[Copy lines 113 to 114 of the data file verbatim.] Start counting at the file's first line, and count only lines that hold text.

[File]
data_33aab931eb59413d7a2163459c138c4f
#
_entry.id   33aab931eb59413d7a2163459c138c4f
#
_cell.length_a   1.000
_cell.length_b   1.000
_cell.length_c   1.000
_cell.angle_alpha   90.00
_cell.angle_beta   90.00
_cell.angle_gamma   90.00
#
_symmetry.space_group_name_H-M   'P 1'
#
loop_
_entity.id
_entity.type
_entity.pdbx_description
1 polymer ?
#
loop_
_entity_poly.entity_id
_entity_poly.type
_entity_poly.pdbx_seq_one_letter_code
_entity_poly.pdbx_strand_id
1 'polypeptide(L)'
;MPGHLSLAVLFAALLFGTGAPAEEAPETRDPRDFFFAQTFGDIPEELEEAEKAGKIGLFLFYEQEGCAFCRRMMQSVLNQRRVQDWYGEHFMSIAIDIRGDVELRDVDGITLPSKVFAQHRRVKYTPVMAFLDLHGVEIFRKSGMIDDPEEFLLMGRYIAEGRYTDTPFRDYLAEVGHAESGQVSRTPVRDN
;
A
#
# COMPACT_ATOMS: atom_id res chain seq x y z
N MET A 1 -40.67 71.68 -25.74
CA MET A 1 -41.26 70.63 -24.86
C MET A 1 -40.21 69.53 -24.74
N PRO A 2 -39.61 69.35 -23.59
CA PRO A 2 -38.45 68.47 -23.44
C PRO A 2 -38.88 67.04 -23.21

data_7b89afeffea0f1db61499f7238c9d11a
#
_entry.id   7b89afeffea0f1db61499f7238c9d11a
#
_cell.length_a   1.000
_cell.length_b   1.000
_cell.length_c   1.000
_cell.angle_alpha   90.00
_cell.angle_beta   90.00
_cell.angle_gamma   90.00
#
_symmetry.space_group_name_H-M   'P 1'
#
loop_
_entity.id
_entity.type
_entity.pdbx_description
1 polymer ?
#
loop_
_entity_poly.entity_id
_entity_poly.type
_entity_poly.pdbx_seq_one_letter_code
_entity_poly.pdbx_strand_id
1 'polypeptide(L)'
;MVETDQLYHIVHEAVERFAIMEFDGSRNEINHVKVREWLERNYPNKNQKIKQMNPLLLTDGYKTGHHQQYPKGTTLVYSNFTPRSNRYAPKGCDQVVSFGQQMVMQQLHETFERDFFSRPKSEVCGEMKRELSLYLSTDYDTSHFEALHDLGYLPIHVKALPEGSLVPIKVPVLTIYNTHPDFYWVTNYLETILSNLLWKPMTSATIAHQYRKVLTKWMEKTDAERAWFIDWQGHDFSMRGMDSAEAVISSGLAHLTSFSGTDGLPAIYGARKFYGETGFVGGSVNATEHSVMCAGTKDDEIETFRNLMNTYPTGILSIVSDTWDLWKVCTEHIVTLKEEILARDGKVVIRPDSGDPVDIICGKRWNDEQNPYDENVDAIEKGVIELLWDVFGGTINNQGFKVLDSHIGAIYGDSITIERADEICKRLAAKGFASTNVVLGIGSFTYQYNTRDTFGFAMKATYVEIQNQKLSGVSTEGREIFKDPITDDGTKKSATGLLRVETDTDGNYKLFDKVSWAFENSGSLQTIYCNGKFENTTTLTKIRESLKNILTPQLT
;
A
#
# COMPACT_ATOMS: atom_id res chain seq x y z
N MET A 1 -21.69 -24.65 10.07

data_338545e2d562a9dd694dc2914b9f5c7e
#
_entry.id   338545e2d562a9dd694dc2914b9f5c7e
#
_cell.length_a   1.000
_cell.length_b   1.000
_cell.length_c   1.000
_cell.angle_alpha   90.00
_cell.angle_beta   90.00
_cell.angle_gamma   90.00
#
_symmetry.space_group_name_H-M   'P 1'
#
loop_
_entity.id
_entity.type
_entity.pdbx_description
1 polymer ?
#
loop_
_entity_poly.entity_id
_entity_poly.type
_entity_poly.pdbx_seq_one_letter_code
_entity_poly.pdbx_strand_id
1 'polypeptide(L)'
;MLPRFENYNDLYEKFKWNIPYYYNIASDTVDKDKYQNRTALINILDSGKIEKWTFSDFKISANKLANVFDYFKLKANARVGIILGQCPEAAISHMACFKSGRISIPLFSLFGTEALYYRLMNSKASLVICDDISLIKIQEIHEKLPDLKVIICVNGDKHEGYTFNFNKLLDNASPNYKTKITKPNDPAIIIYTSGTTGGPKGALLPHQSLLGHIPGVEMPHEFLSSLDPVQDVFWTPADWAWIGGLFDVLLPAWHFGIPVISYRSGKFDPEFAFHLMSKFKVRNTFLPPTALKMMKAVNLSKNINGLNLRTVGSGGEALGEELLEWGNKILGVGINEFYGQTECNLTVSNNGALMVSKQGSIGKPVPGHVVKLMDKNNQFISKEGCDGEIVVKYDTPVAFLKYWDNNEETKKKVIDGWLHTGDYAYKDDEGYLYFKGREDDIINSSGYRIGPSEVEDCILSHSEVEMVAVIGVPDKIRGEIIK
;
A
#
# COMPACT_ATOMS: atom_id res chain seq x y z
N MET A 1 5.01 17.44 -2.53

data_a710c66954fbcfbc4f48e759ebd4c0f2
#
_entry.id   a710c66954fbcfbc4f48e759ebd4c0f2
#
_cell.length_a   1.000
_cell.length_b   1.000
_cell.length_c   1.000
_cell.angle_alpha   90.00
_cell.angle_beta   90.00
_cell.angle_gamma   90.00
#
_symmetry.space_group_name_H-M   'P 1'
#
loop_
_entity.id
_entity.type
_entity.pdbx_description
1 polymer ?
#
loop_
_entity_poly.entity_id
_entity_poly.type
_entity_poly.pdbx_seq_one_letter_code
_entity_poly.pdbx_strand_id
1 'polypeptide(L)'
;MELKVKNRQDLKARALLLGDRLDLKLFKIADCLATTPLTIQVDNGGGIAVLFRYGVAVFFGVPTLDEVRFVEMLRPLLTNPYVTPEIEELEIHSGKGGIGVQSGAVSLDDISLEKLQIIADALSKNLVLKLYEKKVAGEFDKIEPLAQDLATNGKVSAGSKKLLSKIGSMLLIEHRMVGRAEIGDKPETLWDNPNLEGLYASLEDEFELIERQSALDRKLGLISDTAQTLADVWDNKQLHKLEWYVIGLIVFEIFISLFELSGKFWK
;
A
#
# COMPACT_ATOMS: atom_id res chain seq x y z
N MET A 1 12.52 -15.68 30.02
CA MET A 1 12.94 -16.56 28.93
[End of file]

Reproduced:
_entity.id
_entity.type